Posted tagged ‘collaboration’

7 big opportunities that MOOCs offer corporates

29 July 2013

Hot on the heels of my 5 benefits of open badges for corporates, I now present my 7 big opportunities that MOOCs offer corporates.

Regular readers of my blog will know that I’m quite the MOOC fan. While I realise massive open online courses are not a panacea, I believe they have much to offer learners and learning professionals alike.

More specifically, I recognise the following opportunities to leverage them in the workplace. If you can think of any others, please let me know…

Businesswoman on computer in office

1. Sourcing content

Quality content, for free, from some of the world’s most respected educational institutions? That’s a no-brainer.

While Coursera and others offer MOOCs covering business and management topics that are relevant across the enterprise, it’s important to realise that other topics (such as statistics, law and IT) may also be relevant to particular teams. Having said that, I believe there is much more scope for MOOC providers to cover corporate-relevant topics.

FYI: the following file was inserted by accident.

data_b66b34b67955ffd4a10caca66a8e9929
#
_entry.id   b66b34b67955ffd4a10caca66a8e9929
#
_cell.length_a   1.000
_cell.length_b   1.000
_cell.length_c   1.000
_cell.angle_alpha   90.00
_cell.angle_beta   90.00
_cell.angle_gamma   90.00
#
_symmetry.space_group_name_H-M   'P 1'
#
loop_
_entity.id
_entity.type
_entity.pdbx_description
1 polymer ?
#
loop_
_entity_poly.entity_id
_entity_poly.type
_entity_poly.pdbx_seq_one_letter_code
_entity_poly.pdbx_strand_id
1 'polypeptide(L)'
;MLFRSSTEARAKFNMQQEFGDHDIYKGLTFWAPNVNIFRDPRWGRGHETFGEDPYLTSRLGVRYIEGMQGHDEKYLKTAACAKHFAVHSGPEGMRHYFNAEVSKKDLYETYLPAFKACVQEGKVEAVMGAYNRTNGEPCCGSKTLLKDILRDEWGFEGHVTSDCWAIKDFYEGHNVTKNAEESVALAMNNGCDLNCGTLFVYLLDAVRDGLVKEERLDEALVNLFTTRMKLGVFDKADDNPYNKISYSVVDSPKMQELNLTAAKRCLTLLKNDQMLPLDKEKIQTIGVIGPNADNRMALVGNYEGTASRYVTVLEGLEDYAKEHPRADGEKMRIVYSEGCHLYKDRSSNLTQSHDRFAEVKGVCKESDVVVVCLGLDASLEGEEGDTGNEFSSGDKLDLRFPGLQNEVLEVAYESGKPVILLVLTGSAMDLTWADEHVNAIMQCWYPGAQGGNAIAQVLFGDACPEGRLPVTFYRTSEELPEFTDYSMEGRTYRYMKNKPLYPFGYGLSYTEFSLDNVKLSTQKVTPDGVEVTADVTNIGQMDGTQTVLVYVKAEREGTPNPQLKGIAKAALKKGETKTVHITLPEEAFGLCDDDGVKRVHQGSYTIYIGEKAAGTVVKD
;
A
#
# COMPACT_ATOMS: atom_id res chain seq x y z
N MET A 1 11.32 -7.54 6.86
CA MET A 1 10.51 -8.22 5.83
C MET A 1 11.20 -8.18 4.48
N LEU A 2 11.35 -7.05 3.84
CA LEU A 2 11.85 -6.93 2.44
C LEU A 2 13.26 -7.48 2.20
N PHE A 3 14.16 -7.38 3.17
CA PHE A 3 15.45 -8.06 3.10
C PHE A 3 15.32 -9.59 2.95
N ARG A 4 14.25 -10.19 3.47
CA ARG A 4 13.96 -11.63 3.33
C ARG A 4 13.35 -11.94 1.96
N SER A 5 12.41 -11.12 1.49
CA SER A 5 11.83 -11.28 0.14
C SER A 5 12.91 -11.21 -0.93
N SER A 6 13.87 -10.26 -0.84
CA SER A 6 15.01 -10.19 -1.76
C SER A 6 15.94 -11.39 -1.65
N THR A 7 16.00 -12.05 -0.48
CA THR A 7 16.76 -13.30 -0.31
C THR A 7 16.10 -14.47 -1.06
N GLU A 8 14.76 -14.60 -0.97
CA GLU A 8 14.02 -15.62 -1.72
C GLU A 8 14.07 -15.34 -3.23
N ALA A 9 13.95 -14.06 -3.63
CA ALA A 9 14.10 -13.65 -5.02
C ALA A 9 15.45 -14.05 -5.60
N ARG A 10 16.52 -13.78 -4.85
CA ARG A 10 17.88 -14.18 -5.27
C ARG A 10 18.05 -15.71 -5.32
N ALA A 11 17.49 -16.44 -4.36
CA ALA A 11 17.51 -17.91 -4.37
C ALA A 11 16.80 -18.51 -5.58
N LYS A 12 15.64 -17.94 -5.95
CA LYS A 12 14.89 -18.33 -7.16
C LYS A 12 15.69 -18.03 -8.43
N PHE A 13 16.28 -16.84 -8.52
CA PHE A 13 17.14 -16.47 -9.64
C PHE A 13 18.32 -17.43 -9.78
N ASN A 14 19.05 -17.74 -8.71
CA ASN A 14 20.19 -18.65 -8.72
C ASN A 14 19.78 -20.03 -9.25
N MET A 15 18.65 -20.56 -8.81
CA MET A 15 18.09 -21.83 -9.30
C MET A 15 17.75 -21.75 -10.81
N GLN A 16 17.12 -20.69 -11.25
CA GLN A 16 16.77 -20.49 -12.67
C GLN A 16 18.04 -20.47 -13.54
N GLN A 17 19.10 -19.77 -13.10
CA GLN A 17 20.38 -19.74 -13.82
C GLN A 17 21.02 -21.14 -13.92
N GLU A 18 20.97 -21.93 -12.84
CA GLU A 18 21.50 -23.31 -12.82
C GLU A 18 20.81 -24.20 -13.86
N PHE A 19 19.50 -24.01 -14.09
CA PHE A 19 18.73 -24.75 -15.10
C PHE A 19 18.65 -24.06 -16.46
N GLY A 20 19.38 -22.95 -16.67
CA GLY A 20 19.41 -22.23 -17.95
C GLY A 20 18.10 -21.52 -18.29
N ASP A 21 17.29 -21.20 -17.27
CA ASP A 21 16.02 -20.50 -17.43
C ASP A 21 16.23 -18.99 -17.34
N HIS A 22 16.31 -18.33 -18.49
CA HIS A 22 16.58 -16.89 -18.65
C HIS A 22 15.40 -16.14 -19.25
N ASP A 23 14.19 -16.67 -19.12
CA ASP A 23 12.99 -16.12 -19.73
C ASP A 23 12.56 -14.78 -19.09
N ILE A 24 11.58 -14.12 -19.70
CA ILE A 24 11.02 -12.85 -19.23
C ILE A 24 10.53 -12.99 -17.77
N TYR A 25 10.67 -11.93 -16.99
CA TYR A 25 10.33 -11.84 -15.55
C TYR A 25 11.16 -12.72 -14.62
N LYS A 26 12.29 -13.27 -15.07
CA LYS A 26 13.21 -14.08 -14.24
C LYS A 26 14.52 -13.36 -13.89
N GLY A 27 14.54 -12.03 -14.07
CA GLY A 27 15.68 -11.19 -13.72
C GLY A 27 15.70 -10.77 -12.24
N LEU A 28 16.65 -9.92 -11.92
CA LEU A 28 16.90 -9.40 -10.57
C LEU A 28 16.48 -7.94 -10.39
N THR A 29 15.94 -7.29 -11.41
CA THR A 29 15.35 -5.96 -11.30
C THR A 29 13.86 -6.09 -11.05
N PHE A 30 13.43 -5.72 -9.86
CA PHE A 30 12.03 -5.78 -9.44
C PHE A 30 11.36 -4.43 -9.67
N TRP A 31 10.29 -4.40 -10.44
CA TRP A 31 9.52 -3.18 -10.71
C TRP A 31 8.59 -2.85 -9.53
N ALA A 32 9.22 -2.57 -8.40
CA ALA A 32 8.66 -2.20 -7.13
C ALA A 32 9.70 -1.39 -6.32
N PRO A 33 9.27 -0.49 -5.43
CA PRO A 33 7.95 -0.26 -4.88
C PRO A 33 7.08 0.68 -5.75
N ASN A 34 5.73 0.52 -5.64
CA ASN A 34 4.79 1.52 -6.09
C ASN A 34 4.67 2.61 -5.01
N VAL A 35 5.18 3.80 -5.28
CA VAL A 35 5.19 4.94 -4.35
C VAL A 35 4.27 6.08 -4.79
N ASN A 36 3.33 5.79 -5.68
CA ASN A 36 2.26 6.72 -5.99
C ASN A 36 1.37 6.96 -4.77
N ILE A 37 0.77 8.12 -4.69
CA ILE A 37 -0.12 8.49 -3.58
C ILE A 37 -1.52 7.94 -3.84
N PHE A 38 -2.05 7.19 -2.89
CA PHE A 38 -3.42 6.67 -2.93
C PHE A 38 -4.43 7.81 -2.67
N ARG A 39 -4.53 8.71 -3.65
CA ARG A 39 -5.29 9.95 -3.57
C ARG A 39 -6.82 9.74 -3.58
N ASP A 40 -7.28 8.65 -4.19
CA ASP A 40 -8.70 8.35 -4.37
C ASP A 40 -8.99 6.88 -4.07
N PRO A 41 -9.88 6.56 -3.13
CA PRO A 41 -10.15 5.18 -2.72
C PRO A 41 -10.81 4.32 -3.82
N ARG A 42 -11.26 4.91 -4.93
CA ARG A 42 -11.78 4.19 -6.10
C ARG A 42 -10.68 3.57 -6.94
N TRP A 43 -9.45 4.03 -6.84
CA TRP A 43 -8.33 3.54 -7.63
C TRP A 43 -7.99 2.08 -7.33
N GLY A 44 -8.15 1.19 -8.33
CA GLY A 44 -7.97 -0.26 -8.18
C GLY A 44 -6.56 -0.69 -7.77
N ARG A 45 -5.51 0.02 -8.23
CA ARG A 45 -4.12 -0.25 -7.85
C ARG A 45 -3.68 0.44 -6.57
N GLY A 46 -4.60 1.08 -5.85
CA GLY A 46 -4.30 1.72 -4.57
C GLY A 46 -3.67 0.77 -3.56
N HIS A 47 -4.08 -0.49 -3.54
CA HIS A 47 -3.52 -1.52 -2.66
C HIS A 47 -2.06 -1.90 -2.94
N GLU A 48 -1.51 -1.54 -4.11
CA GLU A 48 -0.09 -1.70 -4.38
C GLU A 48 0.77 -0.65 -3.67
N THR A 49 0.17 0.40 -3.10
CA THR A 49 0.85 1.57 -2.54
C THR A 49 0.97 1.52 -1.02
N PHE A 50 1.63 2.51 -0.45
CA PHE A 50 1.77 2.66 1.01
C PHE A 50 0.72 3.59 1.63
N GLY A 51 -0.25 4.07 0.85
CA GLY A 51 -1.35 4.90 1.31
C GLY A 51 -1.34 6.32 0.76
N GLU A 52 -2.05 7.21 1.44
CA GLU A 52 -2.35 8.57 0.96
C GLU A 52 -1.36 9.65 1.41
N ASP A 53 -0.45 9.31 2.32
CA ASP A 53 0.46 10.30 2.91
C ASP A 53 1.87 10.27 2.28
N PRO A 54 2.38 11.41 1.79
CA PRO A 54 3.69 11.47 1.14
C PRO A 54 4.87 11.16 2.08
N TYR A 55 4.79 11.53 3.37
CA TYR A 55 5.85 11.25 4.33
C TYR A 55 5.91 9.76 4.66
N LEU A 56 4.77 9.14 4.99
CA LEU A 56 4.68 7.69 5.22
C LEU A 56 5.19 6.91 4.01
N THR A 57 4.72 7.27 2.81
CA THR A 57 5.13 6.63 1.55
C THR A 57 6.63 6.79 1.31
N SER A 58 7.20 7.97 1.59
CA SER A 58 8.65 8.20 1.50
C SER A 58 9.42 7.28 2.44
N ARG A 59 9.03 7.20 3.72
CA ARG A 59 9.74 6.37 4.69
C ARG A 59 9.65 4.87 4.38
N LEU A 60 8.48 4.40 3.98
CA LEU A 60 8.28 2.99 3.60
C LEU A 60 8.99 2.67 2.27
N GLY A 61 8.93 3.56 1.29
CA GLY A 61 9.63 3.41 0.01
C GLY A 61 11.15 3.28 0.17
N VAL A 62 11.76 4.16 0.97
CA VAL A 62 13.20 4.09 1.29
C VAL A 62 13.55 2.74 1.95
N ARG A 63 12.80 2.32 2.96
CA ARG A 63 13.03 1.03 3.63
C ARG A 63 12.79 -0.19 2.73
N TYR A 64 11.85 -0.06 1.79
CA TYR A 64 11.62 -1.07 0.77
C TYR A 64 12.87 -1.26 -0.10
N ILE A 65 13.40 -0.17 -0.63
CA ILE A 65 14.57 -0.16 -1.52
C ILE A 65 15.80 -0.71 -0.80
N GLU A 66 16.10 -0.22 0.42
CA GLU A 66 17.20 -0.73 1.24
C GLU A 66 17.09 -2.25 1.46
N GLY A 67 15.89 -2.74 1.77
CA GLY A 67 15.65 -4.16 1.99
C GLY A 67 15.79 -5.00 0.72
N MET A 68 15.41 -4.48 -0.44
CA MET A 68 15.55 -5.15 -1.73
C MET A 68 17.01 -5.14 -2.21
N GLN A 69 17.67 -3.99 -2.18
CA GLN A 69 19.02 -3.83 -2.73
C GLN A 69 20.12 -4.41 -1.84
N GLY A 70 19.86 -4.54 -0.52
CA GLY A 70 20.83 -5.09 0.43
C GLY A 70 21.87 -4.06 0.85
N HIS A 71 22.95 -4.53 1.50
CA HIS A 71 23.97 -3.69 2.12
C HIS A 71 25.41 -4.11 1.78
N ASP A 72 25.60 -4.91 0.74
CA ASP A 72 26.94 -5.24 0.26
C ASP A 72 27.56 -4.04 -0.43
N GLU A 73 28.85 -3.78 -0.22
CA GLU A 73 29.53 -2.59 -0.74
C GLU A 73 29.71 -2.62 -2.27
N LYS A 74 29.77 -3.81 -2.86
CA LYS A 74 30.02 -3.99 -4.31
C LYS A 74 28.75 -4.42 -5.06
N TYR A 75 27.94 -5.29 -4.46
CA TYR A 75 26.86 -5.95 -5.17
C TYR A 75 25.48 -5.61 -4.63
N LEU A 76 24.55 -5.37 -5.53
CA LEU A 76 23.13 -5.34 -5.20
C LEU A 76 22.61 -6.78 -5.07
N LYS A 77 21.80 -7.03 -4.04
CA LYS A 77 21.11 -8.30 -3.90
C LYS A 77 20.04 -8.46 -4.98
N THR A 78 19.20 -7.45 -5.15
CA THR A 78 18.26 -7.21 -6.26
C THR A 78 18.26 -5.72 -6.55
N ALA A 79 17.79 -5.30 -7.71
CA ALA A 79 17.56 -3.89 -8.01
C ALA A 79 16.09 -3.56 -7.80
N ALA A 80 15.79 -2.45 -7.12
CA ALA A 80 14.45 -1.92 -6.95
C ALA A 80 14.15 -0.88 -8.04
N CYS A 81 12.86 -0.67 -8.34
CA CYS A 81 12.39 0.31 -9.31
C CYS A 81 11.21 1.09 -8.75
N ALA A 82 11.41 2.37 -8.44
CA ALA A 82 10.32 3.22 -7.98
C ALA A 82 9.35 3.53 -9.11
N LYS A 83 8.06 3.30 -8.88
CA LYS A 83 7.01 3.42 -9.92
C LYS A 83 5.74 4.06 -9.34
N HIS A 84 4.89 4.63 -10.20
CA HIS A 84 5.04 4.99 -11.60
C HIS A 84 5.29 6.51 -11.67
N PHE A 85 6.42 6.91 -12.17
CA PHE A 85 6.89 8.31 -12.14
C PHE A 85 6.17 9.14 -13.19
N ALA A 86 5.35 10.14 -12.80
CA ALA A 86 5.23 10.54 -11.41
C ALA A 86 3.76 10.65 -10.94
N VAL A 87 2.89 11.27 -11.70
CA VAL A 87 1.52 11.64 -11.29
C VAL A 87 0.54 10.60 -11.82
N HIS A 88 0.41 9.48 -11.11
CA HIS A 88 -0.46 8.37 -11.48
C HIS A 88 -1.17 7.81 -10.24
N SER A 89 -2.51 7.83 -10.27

I envisage L&D professionals playing important roles in both curating and supporting MOOCs for their colleagues. In terms of the former, it’s important that the right MOOC be connected to the right employee so that it’s relevant to their performance on the job. This will involve an analysis of the curriculum pre-study, and an evaluation of the learning experience post-study.

In terms of supporting the moocers in the organisation, I envisage L&D pro’s undertaking activities such as facilitating communities of practice, setting up buddy programs, and organising external meetups.

2. Networking

Participating in a MOOC forms connections with people outside of your organisation. Whether it be via the online discussion forum, on one of the associated social media groups, or at a local meetup, suddenly you are introduced to a world of people who are passionate and knowledgeable about the topic.

And it’s not just people outside of the organisation you will connect to. You may also connect with fellow participants inside the organisation, whom you otherwise might never have met.

A MOOC can therefore facilitate the kind of cross-functional collaboration and diversity of thinking that many corporates talk about, but few ever do anything about.

3. Blending content

Depending on the licensing policy of the content owner, a MOOC (or parts thereof) may be incorporated into an in-house offering.